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Now What?

June 02, 2020

As employees begin slowly moving back to work in the post-COVID-19 world, things are not the same as they used to be. Wearing masks – at least for any interaction in the office, social distancing, frequent hand sanitizing – all are new behaviors we have had to adopt.  But now is the time to consider longer-term impacts on your organization.

The pandemic disrupted firms' recruiting and hiring processes.  Lack of networking opportunities when employees stopped attending conferences and society meetings has restrained the ability to find other people who might want to come to work for the firm.   Many firms have put off hiring until this is all over, and in some cases, firms have withdrawn offers of employment they had already extended, fearing a continued economic fallout.

Now is the time to revisit your strategic plan and perhaps conduct some scenario planning.  What if there is a resurgence of the virus in the fall?  How does that impact your workforce?  How do you re-energize your marketing approach in a post-COVID world?  How will "work from anywhere" affect your firm on a more permanent basis?  Should your real estate footprint be reconsidered as telework expands?  Which markets in your portfolio need to be reviewed for growth and profit potential?  Are new markets emerging?

Strategic planning should challenge you to reconsider what once were "sacred cows" and take a brutal look at the path forward.

If you would like help facilitating a revisit of your strategic plan, please give me a call.

Your Organization's Goals

June 13, 2018

I’ve been re-reading Stephen Covey’s book The 8th Habit.  Covey cited a Gallup poll about how goals are communicated and achieved within organizations.  The poll said only 15% of employees understand their company’s top priorities.  Only 1 in 5 are passionate about their company’s goals.  Most organizations spend only 49% of their time working on them.  And 51% of employees don’t understand THEIR role in helping to achieve them.  Those are scary numbers.  They may have improved a little since the book was published, but I would guess the improvement is slight.  That’s because leaders don’t always adequately communicate the goals. They are developed during a strategic planning retreat then gather dust on a shelf until the plan is again revisited.  If you want the goals to become powerful and motivational, make them a part of the vocabulary.  Talk about them in every staff meeting.  Remind people through posters and whiteboard postings of what your firm is trying to achieve.  Take the words off the page and make them alive.  You’ll be surprised to see how quickly you will begin achieving them.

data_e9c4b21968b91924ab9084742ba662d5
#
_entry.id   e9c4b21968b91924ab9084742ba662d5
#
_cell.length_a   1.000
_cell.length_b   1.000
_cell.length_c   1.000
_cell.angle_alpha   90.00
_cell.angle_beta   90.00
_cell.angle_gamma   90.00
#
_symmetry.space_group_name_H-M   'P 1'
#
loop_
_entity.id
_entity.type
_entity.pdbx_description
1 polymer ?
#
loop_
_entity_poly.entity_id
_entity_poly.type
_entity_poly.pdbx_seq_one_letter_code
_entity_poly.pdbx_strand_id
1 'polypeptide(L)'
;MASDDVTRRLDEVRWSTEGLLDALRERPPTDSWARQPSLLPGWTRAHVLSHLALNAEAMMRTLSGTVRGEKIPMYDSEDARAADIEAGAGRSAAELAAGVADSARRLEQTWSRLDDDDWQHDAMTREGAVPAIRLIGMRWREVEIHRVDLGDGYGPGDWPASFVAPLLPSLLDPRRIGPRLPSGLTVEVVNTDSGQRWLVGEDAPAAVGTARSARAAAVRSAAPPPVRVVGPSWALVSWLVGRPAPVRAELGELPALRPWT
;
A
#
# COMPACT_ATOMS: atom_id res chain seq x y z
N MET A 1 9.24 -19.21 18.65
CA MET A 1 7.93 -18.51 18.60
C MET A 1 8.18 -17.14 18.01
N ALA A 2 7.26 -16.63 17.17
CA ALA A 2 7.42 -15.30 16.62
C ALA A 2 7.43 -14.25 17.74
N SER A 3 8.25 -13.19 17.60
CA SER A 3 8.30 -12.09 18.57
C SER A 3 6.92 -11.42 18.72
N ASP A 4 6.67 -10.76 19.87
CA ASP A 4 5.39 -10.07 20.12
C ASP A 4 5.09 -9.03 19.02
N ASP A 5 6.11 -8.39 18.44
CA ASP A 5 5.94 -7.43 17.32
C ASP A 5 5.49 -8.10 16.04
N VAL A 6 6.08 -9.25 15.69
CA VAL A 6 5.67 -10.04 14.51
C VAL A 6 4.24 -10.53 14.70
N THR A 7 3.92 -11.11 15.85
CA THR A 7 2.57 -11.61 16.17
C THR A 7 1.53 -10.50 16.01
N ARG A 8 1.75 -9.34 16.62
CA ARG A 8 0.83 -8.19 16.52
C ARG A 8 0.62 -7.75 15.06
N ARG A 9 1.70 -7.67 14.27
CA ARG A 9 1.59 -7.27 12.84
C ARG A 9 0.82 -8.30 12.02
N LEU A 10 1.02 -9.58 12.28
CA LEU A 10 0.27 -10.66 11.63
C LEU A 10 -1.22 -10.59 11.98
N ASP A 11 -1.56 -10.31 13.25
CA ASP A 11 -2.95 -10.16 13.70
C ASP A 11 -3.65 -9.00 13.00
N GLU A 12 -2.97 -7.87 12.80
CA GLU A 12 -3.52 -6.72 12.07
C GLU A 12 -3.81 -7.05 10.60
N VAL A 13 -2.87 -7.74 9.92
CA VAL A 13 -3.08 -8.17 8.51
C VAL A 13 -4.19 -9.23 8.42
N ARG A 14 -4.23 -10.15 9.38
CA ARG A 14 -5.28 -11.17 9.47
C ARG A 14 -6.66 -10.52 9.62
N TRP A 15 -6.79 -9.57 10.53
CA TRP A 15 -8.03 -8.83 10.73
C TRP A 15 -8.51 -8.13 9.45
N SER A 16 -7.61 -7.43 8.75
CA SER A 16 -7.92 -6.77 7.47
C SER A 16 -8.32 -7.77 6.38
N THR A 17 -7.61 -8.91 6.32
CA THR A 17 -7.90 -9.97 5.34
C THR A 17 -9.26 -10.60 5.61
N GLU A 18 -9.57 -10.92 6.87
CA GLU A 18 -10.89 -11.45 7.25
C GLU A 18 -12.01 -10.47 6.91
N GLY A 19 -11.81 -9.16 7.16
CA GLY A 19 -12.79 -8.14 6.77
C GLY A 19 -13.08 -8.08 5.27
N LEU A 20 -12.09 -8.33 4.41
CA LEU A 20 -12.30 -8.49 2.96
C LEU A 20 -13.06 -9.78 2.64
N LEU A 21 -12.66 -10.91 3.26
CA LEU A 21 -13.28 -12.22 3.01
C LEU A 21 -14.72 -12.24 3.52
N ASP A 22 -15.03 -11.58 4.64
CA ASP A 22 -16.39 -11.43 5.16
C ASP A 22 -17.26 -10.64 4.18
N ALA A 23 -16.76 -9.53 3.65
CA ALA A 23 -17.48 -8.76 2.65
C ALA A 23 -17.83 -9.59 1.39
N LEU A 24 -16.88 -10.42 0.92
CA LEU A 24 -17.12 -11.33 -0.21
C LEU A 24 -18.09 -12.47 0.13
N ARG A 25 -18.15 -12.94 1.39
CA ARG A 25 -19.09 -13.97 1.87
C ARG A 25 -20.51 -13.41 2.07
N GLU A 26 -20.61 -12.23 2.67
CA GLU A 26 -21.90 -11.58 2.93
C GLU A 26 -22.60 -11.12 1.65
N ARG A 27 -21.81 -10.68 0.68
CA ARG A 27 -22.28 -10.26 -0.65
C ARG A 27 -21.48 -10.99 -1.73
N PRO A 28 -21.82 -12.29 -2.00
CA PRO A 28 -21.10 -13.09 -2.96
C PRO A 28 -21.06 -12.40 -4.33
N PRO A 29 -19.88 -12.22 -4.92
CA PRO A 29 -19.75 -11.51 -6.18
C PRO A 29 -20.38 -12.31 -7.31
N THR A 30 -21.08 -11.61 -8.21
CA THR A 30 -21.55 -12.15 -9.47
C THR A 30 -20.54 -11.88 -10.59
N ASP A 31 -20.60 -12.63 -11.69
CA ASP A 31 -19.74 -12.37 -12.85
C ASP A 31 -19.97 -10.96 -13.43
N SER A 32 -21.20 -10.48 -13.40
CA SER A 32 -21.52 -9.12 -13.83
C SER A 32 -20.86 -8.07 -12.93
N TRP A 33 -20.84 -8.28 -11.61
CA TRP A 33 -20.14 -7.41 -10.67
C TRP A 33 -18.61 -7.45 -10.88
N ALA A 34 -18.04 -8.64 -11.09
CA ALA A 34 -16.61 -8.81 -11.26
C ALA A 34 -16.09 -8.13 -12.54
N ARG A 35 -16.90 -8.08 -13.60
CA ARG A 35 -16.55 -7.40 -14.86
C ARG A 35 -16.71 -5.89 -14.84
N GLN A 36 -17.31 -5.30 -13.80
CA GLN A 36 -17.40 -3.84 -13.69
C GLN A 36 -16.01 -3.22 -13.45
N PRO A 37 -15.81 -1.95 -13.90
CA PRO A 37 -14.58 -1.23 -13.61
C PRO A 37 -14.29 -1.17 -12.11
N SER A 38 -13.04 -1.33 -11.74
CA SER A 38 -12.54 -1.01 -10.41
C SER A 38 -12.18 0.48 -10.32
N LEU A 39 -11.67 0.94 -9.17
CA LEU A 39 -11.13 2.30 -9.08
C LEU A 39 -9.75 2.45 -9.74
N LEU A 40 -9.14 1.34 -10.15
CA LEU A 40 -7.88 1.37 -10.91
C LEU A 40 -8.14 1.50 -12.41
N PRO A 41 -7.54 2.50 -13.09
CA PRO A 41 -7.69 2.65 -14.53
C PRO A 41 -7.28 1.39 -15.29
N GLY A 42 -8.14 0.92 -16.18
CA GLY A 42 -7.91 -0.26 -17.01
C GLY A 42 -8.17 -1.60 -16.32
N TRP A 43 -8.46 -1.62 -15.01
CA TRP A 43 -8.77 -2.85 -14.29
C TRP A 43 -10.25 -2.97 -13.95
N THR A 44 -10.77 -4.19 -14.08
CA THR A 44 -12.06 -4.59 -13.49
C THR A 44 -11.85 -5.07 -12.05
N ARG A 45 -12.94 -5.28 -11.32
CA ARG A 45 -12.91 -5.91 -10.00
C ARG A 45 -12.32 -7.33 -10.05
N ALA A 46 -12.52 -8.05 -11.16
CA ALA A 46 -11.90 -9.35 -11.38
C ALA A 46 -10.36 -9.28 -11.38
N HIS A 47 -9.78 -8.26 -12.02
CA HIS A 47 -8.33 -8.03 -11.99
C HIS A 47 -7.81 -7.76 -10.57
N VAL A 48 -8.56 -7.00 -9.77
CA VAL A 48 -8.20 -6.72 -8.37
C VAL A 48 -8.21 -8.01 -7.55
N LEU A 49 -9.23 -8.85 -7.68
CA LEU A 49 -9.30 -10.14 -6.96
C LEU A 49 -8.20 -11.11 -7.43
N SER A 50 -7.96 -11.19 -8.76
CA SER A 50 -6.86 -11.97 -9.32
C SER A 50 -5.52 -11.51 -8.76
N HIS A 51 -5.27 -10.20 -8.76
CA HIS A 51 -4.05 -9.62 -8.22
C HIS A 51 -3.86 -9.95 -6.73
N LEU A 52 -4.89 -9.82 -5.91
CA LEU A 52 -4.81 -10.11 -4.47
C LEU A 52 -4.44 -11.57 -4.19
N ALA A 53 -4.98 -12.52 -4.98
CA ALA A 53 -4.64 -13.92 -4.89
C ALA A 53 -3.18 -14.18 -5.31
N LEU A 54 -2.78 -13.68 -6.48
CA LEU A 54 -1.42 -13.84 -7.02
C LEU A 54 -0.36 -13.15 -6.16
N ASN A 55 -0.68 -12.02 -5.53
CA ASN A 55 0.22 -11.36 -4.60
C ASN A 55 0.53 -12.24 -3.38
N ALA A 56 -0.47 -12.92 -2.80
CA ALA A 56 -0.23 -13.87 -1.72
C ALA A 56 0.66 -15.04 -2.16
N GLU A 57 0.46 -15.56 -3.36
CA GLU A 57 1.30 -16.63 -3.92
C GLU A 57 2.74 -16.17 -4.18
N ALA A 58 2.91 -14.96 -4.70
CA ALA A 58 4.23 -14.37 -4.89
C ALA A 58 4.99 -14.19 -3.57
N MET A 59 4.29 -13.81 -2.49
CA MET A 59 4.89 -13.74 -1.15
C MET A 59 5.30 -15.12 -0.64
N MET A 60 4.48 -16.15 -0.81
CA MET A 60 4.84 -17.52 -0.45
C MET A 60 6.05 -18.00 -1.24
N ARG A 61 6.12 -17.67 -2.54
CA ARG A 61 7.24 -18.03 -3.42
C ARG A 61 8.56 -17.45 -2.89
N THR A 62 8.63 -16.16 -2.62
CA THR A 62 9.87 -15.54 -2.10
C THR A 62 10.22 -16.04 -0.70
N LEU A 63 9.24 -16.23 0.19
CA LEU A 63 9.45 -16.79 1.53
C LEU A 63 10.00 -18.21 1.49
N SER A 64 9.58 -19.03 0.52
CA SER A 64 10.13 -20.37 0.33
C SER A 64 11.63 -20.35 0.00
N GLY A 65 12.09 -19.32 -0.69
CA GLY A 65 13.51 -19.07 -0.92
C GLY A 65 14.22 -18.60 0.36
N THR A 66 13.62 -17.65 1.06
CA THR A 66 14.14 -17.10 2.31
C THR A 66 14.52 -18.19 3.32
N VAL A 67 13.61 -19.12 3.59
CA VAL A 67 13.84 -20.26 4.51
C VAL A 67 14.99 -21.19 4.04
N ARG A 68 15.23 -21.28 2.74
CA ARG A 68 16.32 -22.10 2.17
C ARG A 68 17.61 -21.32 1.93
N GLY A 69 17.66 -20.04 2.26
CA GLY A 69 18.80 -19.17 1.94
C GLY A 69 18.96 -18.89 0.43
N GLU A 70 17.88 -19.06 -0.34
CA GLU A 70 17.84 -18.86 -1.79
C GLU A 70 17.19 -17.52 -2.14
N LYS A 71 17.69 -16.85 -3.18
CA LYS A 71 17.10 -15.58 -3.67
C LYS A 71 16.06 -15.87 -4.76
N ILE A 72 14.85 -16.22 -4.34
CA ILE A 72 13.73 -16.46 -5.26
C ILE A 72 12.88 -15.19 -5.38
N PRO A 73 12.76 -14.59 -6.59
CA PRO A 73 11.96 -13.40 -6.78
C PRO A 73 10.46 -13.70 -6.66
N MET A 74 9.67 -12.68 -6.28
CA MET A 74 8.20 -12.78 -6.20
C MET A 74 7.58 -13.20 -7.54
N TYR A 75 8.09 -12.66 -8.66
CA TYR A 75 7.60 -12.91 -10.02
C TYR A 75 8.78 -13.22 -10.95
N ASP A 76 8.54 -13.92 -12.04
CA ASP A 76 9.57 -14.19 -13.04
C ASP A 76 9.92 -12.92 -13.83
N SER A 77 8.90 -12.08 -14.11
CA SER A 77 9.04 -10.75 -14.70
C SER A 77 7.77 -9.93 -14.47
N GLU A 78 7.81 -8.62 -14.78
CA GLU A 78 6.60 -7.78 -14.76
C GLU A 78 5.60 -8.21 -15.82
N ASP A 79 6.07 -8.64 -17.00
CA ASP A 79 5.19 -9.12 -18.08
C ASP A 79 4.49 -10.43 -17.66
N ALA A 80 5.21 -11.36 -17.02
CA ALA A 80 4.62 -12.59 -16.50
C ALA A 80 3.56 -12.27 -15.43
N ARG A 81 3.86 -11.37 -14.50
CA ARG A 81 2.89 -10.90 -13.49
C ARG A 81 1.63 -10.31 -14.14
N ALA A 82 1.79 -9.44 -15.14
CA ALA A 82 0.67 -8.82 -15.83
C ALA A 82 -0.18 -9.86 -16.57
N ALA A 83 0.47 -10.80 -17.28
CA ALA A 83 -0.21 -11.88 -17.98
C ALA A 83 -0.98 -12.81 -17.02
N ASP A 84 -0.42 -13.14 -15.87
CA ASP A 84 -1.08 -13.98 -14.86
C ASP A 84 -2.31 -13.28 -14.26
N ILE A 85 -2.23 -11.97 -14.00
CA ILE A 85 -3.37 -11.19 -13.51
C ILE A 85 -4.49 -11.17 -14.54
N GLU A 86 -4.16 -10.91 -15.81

The Silence Is Deafening

April 18, 2018

Your quietest employees may be sending the loudest message.  They won't speak it aloud unless you ask.  But they likely have plenty to say about your tolerance for the non-performers.


The quiet ones are those who get things done.  They work hard and efficiently every day and do their work done without complaint.  They often pitch in when deadlines are tight with little thanks or recognition.  They are your top performers.  


Compare them to those whose job appears to be trying to convince others how busy they are.  They often seem to be engaged in everything.  In fact, they look busy.  But check their productivity.  When you tolerate non-performers in the workplace, you alienate your best employees.  They pick up the slack for the “busy bee” who really doesn’t get things done but it builds resentment.  They are waiting for you as the leader to have the courage to confront those who take home a paycheck but don’t earn it.  Allow it to continue and you will soon find your top employees looking for greener pastures elsewhere.  Corporate culture is a result of individual behaviors.  Is your culture consistent with the corporate persona you try to project?  Maybe it’s time to check in with your top performers and see what they think.

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